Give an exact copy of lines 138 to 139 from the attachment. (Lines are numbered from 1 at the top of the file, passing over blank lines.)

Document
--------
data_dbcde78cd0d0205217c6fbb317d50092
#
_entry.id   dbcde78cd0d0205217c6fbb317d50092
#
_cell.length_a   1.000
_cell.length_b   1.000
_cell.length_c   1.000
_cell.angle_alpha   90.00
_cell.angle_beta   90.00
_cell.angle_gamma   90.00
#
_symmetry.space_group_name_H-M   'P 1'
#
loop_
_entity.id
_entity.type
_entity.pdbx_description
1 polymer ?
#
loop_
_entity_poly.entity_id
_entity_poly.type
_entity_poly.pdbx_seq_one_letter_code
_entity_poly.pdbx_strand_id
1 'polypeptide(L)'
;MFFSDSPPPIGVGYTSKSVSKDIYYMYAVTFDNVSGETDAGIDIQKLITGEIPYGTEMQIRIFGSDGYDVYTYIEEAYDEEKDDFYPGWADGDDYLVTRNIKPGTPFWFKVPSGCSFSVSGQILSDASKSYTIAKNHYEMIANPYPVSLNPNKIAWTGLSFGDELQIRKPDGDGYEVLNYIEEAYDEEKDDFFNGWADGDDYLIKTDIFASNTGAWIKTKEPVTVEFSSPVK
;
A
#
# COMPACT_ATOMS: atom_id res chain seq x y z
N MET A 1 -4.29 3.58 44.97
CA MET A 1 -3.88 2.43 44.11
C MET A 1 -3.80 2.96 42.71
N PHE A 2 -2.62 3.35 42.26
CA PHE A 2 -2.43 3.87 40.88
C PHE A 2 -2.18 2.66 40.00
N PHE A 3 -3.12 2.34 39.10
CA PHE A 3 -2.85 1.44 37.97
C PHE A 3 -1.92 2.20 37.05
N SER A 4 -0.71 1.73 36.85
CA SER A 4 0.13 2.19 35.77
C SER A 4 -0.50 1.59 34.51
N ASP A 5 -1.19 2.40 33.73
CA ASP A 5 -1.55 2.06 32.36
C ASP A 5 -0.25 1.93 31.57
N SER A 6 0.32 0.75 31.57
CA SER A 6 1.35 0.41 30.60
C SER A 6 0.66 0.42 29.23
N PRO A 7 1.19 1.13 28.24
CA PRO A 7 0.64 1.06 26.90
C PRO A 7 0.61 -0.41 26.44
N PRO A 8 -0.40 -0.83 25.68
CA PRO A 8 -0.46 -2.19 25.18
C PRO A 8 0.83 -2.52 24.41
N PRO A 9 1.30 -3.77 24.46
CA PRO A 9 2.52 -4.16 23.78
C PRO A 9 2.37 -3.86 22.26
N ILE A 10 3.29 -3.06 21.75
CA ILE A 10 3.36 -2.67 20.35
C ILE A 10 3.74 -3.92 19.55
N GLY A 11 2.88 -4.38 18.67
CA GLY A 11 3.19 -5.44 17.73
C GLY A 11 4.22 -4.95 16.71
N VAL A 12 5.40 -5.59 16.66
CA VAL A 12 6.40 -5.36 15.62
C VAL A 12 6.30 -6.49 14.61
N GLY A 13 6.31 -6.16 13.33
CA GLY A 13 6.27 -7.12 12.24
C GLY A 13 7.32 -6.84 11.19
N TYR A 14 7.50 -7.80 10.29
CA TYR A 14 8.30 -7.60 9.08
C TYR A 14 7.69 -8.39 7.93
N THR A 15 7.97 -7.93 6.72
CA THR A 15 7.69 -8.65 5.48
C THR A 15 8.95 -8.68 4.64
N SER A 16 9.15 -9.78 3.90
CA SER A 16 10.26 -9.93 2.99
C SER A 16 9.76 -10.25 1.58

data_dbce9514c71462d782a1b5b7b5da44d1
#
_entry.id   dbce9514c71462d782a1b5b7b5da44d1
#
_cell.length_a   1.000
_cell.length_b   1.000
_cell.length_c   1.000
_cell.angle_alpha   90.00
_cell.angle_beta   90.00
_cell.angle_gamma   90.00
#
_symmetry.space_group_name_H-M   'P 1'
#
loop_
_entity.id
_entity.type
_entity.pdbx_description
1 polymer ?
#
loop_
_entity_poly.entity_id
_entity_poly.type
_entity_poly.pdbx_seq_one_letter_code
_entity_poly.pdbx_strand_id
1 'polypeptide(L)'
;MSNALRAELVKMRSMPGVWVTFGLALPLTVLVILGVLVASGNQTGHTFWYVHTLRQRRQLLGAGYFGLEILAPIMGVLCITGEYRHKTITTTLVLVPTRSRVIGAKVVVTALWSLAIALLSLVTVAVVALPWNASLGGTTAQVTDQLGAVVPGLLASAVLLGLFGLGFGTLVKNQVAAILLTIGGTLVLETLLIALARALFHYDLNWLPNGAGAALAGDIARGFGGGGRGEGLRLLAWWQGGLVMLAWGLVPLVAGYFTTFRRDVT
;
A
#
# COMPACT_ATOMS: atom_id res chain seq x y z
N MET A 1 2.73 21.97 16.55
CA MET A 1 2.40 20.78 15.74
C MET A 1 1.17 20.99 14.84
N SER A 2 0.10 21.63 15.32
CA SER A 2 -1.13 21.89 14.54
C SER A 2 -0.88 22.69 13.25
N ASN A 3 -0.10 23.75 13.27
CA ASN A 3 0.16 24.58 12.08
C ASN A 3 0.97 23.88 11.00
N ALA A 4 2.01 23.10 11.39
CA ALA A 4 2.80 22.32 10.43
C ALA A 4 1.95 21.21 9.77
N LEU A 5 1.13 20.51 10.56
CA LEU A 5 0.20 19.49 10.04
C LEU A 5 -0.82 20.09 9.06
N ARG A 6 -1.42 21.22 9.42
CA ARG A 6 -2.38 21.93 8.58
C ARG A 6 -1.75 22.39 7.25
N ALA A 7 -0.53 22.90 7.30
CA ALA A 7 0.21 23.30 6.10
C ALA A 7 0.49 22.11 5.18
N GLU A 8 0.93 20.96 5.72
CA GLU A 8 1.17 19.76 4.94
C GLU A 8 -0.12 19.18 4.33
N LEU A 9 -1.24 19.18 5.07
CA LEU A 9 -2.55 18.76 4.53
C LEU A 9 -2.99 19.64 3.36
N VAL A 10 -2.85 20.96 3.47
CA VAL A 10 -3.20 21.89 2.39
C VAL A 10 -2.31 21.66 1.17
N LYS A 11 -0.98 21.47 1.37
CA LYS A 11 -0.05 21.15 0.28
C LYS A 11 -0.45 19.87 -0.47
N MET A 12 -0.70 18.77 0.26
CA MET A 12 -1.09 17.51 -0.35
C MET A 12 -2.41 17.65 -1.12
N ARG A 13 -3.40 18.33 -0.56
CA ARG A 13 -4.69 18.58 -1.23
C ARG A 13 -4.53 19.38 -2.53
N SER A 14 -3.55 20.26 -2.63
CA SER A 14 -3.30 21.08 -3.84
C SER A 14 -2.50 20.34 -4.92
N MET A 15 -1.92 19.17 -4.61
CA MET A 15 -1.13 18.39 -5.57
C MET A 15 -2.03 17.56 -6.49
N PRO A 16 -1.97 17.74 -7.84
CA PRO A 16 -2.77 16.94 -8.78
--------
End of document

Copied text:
C VAL A 10 -2.31 21.66 1.17
N LYS A 11 -0.98 21.47 1.37